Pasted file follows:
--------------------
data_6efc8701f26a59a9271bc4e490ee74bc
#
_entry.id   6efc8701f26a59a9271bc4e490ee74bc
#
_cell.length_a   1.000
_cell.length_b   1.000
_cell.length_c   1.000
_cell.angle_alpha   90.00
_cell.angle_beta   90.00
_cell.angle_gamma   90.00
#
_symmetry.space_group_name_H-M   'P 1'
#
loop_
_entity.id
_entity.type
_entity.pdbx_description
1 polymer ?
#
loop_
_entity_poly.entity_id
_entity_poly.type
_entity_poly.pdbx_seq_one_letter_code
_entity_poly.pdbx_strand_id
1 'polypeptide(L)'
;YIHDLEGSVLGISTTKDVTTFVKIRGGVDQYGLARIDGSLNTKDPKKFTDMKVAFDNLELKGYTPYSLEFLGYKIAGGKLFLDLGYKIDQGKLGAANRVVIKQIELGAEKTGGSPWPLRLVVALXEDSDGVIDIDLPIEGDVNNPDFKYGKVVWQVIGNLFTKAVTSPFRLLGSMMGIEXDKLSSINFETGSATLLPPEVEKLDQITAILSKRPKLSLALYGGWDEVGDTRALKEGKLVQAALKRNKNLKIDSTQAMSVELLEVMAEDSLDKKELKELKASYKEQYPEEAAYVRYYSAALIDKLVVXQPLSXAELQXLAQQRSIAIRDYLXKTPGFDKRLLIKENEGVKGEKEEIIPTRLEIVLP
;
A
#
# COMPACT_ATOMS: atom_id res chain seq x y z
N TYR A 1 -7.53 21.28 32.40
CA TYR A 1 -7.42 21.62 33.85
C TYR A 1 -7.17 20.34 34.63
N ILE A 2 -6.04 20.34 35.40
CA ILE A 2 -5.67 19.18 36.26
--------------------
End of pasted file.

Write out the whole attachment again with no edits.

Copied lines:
data_6efc8701f26a59a9271bc4e490ee74bc
#
_entry.id   6efc8701f26a59a9271bc4e490ee74bc
#
_cell.length_a   1.000
_cell.length_b   1.000
_cell.length_c   1.000
_cell.angle_alpha   90.00
_cell.angle_beta   90.00
_cell.angle_gamma   90.00
#
_symmetry.space_group_name_H-M   'P 1'
#
loop_
_entity.id
_entity.type
_entity.pdbx_description
1 polymer ?
#
loop_
_entity_poly.entity_id
_entity_poly.type
_entity_poly.pdbx_seq_one_letter_code
_entity_poly.pdbx_strand_id
1 'polypeptide(L)'
;YIHDLEGSVLGISTTKDVTTFVKIRGGVDQYGLARIDGSLNTKDPKKFTDMKVAFDNLELKGYTPYSLEFLGYKIAGGKLFLDLGYKIDQGKLGAANRVVIKQIELGAEKTGGSPWPLRLVVALXEDSDGVIDIDLPIEGDVNNPDFKYGKVVWQVIGNLFTKAVTSPFRLLGSMMGIEXDKLSSINFETGSATLLPPEVEKLDQITAILSKRPKLSLALYGGWDEVGDTRALKEGKLVQAALKRNKNLKIDSTQAMSVELLEVMAEDSLDKKELKELKASYKEQYPEEAAYVRYYSAALIDKLVVXQPLSXAELQXLAQQRSIAIRDYLXKTPGFDKRLLIKENEGVKGEKEEIIPTRLEIVLP
;
A
#
# COMPACT_ATOMS: atom_id res chain seq x y z
N TYR A 1 -7.53 21.28 32.40
CA TYR A 1 -7.42 21.62 33.85
C TYR A 1 -7.17 20.34 34.63
N ILE A 2 -6.04 20.34 35.40
CA ILE A 2 -5.67 19.18 36.26